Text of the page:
The technique of tambour embroidery is thought to have originated in India and found its way to Europe by the 18th century, where it would inspire the development of crochet. Tambour itself saw its origins begin in a craft known as Ari which involves creating a long chain stitch with a long, thin hook.
Ari embroidery travelled from Brabanki in Uttar Paradesh to Kutch in Gujarat where cobblers first applied the technique to leather and then to cloth. The cobblers created ornate patterns with floral and wildlife motifs that were favoured by the royalty of the Mughal Empire in the 16th century. The technique would soon find itself in Persia and then onto Europe.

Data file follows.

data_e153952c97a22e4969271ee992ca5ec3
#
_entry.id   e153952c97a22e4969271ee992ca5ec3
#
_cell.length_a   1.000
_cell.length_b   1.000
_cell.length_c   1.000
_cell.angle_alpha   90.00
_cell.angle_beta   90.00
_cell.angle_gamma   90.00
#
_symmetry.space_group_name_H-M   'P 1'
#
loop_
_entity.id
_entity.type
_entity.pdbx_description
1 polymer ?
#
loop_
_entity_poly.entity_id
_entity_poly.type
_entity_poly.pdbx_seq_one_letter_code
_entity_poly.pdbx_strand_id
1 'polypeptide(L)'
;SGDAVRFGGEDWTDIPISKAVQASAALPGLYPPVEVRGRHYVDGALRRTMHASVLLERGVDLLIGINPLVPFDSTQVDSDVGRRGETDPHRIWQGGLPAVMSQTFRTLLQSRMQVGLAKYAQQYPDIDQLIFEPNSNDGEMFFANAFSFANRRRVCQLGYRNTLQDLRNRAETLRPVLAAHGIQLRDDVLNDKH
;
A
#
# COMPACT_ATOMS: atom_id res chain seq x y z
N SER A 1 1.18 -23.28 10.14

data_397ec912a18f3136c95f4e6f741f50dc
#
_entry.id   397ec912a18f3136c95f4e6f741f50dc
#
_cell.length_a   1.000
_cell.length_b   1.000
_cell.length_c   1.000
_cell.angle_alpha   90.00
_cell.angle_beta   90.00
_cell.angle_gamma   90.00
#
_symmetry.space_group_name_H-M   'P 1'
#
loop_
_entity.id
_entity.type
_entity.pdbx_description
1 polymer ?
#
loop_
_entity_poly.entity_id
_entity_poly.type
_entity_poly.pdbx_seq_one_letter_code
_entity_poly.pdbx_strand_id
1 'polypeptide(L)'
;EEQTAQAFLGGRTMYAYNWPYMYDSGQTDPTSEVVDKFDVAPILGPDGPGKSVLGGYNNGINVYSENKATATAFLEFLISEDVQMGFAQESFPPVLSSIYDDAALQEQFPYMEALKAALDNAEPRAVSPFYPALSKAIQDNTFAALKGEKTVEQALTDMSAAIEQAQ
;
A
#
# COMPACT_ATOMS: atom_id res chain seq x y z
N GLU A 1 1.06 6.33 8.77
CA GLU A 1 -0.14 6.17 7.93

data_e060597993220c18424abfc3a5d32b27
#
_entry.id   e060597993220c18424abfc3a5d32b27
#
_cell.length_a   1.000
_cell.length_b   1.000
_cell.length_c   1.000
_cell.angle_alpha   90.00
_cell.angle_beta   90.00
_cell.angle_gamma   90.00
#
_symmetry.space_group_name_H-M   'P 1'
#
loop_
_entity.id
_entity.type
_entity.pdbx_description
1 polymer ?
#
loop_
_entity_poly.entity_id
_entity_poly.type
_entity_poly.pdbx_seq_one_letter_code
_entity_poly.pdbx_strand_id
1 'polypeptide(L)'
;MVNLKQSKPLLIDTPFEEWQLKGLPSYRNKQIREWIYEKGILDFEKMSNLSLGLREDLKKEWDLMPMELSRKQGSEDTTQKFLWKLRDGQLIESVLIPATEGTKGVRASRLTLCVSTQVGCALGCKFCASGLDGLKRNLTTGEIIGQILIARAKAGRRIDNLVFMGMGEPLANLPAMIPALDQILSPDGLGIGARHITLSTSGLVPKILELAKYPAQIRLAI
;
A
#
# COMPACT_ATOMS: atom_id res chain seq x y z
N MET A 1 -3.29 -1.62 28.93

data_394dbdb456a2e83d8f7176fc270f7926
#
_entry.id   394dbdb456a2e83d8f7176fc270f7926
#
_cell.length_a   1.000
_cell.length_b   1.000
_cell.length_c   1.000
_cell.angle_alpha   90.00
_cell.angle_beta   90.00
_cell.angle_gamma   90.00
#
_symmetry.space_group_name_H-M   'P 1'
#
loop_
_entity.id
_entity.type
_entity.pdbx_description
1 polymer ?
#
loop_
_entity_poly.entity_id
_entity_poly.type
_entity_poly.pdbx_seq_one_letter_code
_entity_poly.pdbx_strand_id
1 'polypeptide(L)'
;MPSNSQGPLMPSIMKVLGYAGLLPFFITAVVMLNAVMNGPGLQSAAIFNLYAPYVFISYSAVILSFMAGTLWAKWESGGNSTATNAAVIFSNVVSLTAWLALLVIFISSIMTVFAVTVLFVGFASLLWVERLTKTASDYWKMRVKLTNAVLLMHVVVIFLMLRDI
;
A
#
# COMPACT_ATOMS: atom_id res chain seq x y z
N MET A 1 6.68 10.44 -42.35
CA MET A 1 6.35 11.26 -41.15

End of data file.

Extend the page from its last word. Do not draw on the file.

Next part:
Tambour embroidery arrived in the French town of Lunéville in 1810, and was adopted by the ateliers due to the speed and efficiency of the technique. Tambour means drum in French and refers to the technique of stretching the ground fabric tightly across a frame to create the tension needed to embroider a regular chain stitch – a tambourine has a similar tension, hence its name.
Eventually the technique would evolve without the frame and would be known in France as “crochet in the air;” the stitch would work without the background fabric. Crochet would go on to become incredibly popular in the 20th century, sparking amigurumi which continues to be popular today. Tambour embroidery would become almost irrelevant due to the Industrial Revolution, however, tambour beading remains popular among high-end fashion houses.